General References

Anonymous. “The Skin Absorption of Chemical,” J. of Occup. Med., 9 497, (September 1967).

Smith, R.R.; Hadidian, Z. and Mason, M.M. “The Toxicity of Single and Repeated Dermal Applications of Dimethyl Sulfoxide,” J. of Clin. Pharm., 8 315-321, (1968).

Brayton, C.F., “Dimethyl Sulfoxide (DMSO): a review.” Cornell Vet.,  76: 61-90, (1986).

Bennett, W.M. and R.S. Muther. “Lack of Nephrotoxicity of Intravenous Dimethyl Sulfoxide,” Clinical Toxicology. 18(5): 615-618, (1981).

Carlock, Linda and Scott Hathorn III. Toxicology Profile Excerpted From: Dimethyl Sulfoxide (DMSO) Exemption From Tolerance: Addressing Food Quality Protection Act Concerns.” Compliance Services International. Project No. 97701, (March 1997).

Caujolle, F.M.E., D.H. Caujolle, S.B. Cros and M.M.J. Calvet. “Limits of Toxic and Teratogenic Tolerance of Dimethyl Sulfoxide,” Ann. N.Y. Acad. Sci., 141: 110-125, (1967).

Dimethyl Sulfoxide Producers Association, Leesburg, VA, EPA Document 201-14721A, “IUCLID Data Set,” September 8, 2003.

Elzay, R.P. “Dimethyl Sulfoxide and Experimental Oral Carcinogenesis in the Hamster Pouch,” Arch. Pathol. 83: 293-297, (1967).

Embery, G. and P.H. Dugard. “The Influence of Dimethyl Sulfoxide on the Percutaneo us  Migration of Potassium Dodecyl 35S Sulphate,” Brit. J. of Derm., 81, 63-68, (1969).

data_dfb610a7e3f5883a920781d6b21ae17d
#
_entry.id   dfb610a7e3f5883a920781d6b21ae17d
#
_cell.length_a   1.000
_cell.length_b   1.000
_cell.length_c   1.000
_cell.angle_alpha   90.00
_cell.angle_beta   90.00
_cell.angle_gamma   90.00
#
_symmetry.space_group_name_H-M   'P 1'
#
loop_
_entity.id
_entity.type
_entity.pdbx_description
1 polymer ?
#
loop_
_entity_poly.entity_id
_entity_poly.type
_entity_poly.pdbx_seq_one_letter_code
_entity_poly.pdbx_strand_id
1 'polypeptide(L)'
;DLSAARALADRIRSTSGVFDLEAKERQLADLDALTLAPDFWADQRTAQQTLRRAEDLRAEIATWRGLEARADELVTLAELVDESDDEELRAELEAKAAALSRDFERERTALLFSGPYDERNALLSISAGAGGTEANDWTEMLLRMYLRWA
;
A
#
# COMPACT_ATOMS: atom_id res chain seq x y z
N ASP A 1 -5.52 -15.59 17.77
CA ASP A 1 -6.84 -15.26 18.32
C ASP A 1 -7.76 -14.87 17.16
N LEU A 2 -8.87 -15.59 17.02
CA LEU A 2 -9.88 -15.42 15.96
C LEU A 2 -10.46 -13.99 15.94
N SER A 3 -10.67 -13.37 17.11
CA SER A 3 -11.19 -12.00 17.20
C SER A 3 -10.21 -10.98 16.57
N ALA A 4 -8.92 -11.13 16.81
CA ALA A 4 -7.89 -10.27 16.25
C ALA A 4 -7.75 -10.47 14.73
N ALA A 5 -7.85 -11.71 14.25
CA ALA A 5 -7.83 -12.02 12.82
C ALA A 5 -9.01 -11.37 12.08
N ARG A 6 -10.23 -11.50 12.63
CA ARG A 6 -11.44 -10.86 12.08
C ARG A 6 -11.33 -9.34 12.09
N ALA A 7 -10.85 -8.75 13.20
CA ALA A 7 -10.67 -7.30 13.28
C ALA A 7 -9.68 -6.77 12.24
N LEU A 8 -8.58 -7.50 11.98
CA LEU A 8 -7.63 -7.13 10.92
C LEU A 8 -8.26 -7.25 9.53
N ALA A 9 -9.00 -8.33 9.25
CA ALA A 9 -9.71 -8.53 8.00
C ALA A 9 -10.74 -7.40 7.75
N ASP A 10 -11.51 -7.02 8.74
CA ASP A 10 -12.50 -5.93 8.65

Environmental Protection Agency. “Notice of Filing of Pesticide Petitions,” Federal Reg.: 62(122): 34261-34271, (1997).

Ferm, V.H. “Teratogenic Effect of Dimethyl Sulfoxide,” Lancet 1:208-209, (1966a.)

Ferm, V.H. “Congenital Malformations Included by Dimethyl Sulfoxide in the Golden Hamster,” J. Embryo[. Exp. Morph. 16(1): 49-54 (1966b.)

Food and Drug Administration. “International Conference on Harmonisation; Draft Guideline on Impurities: Residual Solvents; Availability; Notice,” Federal Reg.: 62(85): 24301-24309 (May 1997); Food and Drug Administration “Guidance for Industry: QC3 Tables and List,” (2003). Available online here.

Gaylord Chemical Corporation Product Information Bulletin No. 326-21 (1988). Gaylord Chemical Company Material Safety Data Sheet for DMSO.

Haddad, L.M. Chapt. 108 Miscellany. in Haddad, L.M. and J.F. Winchester (eds.) Clinical Manaqement of Poisoning and Drug Overdose. – 2nd  Ed. W. B. Saunders Co., Philadelphia, PA. 1474-1478, (1990).

Hermann, M., O. Chaude, N. Weill, H. Bedouelle and M. Hofnung. “Adaptation of the Salmonella/ Mammalian Microsome Test to the Determination of the Mutagenic Properties of Mineral Oils,”  Mutation Research. 77: 327-339, (1980).

Hucker, H.B., J.K. Miller, A. Hochberg, R.D. Brobyn, F.H. Riordan and B. Calesnick. “Studies on the

Absorption, Excretion and Metabolism of Dimethyl Sulfoxide (DMSO) in Man,” Journal of Pharmacology and Experimental Therapeutics. 155(2): 309-137, (1967).